I have to strongly disagree on hamartia, which you probably also saw in my blog. The data simply are not there to suggest that hamartia in a moral or religious sense EVER had any connection in people’s minds with missing a target with a spear or arrow. There is no indication that someone reading the LXX or the GNT would have heard “miss the target with a weapon” when he or she heard that word, nor does any Greek speaking believer in antiquity mention it’s other usage when preaching on sin.

    And remember, Jews and Christians used the word to speak of Gentile misbehavior, in contexts where they give no quarter to paganis “trying hard to hit God’s target” but missing over and over, darn it!

    Blessings, Gary

  11. Thanks Gary. We’ll have to agree to disagree on hamartia. As you probably noticed, I didn’t say it means “missing the mark” even though there are some places that say that. I settle for the element of “missing” as being crucial, but tend to believe that the range of meaning goes further than merely erring.

    There are more things than simply gender accuracy that it would seem important to note in the various (possibly over 100 translations of Greek and Hebrew into English) Bibles we have. Just this morning I was reminded of yet another way one translation seemed to imply to some people that the ‘rule’ God gave humans was domination over the animals, a domination that was negative and used at humanities whim. While that is more true of sinful humanity, it is not what God authored. There are no perfect translations, but there is a perfect God who sent us a perfect Word. Understanding it is very important for believers. And I believe that some understanding of Greek and Hebrew is important for those called to preach and teach His Word. And whether that means becoming a Bible language scholar or not is individual. Some do well with nothing, some do better with something. Heck, there are even supposed Greek scholars who get things miserably wrong.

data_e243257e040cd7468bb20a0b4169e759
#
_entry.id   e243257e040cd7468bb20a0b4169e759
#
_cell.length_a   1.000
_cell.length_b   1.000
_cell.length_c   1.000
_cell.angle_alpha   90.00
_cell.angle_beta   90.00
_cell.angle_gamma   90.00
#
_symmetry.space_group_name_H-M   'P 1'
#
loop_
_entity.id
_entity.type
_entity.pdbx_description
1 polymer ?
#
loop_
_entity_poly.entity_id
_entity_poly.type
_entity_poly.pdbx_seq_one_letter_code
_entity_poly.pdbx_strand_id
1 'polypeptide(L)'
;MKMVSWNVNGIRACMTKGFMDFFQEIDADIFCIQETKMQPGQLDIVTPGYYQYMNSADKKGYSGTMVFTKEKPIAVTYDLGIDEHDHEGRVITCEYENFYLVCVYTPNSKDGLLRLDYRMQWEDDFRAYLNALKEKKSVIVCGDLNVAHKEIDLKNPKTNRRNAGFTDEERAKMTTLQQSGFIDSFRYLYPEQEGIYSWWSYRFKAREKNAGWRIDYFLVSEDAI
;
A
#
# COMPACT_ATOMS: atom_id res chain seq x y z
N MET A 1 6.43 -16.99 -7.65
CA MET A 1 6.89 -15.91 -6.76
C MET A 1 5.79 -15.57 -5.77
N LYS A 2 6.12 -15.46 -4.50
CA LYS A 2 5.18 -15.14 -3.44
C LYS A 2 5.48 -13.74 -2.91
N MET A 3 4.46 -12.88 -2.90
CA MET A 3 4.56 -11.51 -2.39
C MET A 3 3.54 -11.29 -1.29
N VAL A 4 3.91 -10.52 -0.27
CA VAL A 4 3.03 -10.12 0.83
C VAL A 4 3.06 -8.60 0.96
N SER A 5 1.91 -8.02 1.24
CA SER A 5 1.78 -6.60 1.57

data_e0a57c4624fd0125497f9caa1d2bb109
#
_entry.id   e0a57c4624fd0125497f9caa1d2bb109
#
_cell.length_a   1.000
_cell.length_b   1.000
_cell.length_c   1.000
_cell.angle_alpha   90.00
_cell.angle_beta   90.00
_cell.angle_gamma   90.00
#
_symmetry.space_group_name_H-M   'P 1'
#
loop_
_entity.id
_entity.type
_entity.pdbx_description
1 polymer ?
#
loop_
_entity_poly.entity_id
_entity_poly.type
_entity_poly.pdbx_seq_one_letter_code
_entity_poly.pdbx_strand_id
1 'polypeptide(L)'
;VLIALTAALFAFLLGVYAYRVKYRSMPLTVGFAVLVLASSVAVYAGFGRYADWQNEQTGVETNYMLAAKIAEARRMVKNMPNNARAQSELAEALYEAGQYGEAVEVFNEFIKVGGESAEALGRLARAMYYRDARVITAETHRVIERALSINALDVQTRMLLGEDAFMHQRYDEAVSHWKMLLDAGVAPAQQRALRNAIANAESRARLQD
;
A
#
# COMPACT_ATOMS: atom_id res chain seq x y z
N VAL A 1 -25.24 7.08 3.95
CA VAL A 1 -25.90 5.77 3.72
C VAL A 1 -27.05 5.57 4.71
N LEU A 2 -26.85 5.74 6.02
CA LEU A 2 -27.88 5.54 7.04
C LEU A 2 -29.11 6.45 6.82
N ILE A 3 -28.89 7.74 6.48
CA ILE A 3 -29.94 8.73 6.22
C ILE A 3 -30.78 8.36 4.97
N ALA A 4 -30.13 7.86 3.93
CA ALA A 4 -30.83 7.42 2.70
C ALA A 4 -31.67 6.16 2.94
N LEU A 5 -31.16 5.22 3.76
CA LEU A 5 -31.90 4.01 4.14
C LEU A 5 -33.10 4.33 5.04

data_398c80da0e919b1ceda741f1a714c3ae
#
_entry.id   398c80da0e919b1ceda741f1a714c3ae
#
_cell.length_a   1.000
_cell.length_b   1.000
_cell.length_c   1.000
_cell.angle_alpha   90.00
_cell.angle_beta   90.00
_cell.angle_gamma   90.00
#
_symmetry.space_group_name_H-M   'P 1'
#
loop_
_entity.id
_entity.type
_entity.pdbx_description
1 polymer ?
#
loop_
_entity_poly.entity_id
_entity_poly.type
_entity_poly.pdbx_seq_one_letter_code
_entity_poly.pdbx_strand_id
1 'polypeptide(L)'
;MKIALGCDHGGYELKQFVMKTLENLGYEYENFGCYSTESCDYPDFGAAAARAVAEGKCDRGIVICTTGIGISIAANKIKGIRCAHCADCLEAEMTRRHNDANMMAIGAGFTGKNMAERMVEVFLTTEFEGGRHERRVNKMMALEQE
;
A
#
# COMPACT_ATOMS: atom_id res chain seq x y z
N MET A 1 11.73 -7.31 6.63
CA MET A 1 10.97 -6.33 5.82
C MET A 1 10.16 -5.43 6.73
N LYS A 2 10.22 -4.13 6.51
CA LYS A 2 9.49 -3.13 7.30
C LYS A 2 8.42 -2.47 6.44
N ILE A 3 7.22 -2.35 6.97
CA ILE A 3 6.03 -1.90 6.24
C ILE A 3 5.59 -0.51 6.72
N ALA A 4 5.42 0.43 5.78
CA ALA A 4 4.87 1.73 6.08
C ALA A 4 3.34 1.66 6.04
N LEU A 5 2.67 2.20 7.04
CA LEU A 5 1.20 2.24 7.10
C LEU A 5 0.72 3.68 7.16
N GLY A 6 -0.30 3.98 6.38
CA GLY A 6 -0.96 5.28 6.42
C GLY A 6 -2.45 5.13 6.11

Thank you for the dialogue. Aloha Nui Loa!

  12. as an after thought, I quite agree with this statement:
    “Starting with what IS useful to mention from the pulpit, I most definitely agree that gender-accuracy is an important issue. I’ve blogged on the NIV 2011′s use of pronouns and find it generally far superior to the ESV.”

  13. “However, the ippsissima vox Dei (voice of God) does ring through responsible translations.”

    I think so too. The problem as I see it is irresponsible handling of translations by believers who have not been taught how to read the Bible in context. When teachers and preachers demonstrate responsible handling of God’s Word by reading and teaching in context of not only the immediate context but the whole picture of God’s Word the hearers are more likely to do the same.

    Thanks for the dialogue. Aloha Nui Loa!

  14. Absolutely agree. I love the Greek, but find that a close reading of the English Bible (or better Bibles) is what we need to have the best understanding of God’s Word.

  15. I’m all in favor of preachers have both Hebrew and Greek, with the proviso that they have enough to be really of use. The cliche goes that “A little Greek is a dangerous thing,” and I couldn’t agree more. Almost every preacher I hear cite the Greek or Hebrew have maybe, at a maximum, what I would expect my students to have at the end of two years of study. But usually they have less, or forgot what they learned, imho.

  16. Indeed, Gary. That too has been what I’ve observed. If one is going to pull the language card, they better have their Greek ducks in a row. Otherwise, there’s too much opportunity for error and misunderstanding.